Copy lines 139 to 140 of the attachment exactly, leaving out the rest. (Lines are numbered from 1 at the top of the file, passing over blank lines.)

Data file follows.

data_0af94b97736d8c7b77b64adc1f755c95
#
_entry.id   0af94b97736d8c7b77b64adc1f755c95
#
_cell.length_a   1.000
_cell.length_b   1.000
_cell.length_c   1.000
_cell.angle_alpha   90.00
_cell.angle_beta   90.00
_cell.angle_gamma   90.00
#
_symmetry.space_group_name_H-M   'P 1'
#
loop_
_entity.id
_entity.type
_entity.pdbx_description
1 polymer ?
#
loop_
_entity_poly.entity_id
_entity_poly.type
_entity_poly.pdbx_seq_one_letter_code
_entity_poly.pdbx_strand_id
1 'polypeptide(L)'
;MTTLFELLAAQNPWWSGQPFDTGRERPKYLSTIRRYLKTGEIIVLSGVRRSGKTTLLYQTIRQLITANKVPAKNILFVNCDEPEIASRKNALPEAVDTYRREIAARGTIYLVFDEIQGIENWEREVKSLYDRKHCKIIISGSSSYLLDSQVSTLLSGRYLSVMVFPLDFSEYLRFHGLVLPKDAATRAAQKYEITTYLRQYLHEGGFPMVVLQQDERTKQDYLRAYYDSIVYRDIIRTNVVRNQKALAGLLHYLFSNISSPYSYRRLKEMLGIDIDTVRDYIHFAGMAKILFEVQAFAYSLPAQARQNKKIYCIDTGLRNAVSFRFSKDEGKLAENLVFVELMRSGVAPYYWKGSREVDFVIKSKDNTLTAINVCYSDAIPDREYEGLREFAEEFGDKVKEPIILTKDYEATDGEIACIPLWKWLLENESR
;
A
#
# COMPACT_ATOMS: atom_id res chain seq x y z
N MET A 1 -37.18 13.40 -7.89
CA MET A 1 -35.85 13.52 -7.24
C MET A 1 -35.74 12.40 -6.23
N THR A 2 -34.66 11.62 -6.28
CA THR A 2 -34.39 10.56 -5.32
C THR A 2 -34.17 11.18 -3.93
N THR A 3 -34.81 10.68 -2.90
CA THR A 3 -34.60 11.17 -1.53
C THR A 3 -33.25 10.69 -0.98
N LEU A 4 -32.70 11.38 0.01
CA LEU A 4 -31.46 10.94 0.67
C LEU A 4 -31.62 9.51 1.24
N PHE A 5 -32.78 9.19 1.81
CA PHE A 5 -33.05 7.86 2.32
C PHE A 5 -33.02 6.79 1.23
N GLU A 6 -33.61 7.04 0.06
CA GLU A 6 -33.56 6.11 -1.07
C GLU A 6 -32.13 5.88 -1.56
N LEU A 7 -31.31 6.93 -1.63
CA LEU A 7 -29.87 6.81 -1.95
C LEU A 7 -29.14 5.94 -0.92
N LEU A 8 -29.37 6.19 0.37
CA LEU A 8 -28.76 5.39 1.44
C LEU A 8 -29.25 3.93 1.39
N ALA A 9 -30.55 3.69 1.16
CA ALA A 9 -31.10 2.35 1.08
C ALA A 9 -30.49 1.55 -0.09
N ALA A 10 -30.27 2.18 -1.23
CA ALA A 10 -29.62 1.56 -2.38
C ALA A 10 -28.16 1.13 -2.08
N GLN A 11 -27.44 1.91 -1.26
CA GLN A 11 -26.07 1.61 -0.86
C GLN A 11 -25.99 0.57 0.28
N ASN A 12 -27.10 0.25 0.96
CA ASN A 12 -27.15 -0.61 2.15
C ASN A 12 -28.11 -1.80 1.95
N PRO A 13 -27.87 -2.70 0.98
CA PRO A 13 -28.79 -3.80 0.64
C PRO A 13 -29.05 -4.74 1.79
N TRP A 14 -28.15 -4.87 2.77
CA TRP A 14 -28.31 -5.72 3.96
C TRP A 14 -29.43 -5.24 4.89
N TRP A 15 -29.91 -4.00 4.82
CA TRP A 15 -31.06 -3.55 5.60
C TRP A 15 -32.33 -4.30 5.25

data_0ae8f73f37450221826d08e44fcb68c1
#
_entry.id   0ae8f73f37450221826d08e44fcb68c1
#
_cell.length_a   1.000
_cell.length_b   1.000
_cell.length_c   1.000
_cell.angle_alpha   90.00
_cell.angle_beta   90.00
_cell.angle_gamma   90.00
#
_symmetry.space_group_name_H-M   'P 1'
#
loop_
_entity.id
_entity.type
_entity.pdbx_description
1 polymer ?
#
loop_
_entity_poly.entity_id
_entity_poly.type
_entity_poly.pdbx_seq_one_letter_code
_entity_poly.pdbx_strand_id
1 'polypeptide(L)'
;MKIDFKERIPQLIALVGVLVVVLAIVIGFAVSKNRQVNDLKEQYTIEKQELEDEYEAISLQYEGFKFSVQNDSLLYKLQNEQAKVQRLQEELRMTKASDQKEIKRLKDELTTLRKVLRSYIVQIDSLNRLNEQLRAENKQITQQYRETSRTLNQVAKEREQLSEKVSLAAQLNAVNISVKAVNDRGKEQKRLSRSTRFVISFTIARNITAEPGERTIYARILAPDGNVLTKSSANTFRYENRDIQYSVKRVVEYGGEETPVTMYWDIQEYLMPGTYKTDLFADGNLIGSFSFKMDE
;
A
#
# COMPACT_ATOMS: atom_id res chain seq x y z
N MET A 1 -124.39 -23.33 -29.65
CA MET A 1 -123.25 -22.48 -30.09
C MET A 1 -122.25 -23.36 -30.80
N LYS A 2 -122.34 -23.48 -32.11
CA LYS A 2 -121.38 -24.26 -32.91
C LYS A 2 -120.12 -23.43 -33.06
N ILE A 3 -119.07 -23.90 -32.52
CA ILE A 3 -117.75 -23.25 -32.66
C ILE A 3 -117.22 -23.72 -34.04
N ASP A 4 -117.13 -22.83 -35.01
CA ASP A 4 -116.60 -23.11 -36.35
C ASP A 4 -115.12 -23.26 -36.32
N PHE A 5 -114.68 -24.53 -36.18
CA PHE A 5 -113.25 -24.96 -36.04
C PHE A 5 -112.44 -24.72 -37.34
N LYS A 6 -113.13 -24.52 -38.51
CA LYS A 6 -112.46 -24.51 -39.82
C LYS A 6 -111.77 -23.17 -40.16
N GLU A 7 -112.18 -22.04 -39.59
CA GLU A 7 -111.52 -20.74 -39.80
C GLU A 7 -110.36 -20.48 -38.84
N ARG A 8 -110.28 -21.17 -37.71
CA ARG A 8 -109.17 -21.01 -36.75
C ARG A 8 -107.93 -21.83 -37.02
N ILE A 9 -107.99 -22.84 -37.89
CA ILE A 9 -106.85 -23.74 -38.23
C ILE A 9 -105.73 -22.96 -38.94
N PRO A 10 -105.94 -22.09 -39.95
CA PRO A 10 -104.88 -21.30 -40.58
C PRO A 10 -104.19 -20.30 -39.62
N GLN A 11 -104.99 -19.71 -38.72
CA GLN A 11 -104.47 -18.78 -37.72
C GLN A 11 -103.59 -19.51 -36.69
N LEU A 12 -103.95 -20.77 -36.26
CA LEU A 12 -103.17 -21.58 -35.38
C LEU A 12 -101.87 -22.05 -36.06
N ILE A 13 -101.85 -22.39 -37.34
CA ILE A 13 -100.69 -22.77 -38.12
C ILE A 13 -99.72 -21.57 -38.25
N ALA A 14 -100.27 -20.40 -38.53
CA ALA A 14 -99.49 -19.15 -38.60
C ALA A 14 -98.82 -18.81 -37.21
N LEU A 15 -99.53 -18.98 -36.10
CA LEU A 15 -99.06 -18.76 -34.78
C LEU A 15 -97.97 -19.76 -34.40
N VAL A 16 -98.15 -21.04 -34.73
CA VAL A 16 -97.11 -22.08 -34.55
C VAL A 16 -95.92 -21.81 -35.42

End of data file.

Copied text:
N LEU A 12 -103.95 -20.77 -36.26
CA LEU A 12 -103.17 -21.58 -35.38